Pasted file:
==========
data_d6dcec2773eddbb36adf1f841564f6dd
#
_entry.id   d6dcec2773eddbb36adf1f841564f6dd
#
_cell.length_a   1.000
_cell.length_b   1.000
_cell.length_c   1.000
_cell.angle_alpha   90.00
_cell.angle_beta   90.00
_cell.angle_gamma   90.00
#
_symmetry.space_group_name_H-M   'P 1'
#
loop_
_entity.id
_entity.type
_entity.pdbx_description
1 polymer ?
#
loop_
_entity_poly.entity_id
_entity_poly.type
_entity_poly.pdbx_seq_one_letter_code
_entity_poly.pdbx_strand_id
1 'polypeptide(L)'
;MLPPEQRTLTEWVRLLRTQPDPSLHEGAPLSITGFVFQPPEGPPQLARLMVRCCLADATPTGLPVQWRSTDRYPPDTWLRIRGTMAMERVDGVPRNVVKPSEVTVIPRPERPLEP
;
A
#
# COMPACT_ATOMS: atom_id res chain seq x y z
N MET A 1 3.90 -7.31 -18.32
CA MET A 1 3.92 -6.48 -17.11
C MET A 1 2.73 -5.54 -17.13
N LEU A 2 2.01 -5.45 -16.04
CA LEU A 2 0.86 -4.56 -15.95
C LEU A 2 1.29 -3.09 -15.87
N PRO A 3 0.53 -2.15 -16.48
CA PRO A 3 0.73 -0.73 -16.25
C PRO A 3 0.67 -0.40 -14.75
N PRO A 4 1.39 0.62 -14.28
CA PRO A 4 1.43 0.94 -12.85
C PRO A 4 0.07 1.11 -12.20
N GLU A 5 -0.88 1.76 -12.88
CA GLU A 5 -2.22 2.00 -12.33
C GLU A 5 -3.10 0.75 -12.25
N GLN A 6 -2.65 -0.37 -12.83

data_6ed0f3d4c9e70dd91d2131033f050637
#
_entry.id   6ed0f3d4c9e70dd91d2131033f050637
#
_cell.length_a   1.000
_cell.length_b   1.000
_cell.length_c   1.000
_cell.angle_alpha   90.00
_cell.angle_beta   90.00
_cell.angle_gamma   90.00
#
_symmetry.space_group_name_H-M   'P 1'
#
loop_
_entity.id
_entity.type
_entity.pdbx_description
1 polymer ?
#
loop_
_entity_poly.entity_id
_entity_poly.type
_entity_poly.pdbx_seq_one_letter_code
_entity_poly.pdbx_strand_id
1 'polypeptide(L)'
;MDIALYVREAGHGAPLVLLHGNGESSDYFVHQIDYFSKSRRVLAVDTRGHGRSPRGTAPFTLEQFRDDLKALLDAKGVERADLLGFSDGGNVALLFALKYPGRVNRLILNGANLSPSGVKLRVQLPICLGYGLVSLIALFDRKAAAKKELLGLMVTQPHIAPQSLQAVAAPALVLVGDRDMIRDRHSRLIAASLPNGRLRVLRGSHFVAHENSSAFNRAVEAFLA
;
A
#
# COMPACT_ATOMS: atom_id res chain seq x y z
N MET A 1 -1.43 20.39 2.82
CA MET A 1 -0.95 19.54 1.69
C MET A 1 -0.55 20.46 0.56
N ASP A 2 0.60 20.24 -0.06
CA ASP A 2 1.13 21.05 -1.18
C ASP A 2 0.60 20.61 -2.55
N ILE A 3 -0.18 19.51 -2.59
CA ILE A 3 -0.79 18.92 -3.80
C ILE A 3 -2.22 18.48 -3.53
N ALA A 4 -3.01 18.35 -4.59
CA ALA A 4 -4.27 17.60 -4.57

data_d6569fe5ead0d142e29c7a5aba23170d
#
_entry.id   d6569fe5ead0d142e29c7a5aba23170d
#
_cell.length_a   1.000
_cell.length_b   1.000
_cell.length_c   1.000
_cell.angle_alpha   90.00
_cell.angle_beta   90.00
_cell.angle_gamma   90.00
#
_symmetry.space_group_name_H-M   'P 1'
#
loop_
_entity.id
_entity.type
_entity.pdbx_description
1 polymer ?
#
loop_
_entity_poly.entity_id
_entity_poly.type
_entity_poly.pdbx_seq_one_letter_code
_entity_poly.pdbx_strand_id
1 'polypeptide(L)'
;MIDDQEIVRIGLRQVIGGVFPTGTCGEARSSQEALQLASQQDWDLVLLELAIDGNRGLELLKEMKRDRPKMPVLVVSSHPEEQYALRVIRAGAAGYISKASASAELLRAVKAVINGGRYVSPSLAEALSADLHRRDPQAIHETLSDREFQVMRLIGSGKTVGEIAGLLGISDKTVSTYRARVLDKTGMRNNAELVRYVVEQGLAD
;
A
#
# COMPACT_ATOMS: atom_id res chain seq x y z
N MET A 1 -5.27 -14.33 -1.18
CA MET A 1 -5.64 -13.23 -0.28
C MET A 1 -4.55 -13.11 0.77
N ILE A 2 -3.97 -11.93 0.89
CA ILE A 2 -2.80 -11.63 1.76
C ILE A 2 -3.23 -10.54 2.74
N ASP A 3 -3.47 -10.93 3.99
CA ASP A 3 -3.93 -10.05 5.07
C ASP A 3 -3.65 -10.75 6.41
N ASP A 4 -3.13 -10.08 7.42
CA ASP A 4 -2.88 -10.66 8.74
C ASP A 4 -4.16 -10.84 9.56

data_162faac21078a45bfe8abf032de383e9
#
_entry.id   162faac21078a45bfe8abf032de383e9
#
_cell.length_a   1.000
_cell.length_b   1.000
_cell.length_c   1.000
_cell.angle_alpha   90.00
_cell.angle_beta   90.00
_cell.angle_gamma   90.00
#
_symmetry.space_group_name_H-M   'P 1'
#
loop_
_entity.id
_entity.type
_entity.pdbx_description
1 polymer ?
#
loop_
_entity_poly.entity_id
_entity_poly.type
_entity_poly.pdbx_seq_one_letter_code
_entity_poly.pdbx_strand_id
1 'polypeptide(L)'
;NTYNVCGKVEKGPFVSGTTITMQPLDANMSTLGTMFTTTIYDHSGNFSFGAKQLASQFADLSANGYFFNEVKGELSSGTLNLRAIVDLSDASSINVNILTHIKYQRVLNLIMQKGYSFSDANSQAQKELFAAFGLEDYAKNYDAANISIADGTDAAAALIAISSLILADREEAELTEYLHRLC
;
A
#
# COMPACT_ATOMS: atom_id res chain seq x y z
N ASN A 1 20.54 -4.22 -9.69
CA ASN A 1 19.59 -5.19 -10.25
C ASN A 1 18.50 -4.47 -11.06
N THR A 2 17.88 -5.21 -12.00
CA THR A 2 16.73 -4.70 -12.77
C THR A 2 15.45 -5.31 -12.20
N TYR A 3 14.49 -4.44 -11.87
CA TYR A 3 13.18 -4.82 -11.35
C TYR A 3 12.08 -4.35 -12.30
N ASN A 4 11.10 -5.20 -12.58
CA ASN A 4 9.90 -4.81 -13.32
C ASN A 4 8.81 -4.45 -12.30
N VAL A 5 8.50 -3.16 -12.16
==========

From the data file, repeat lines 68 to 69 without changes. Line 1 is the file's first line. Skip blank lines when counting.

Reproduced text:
_entity_poly.type
_entity_poly.pdbx_seq_one_letter_code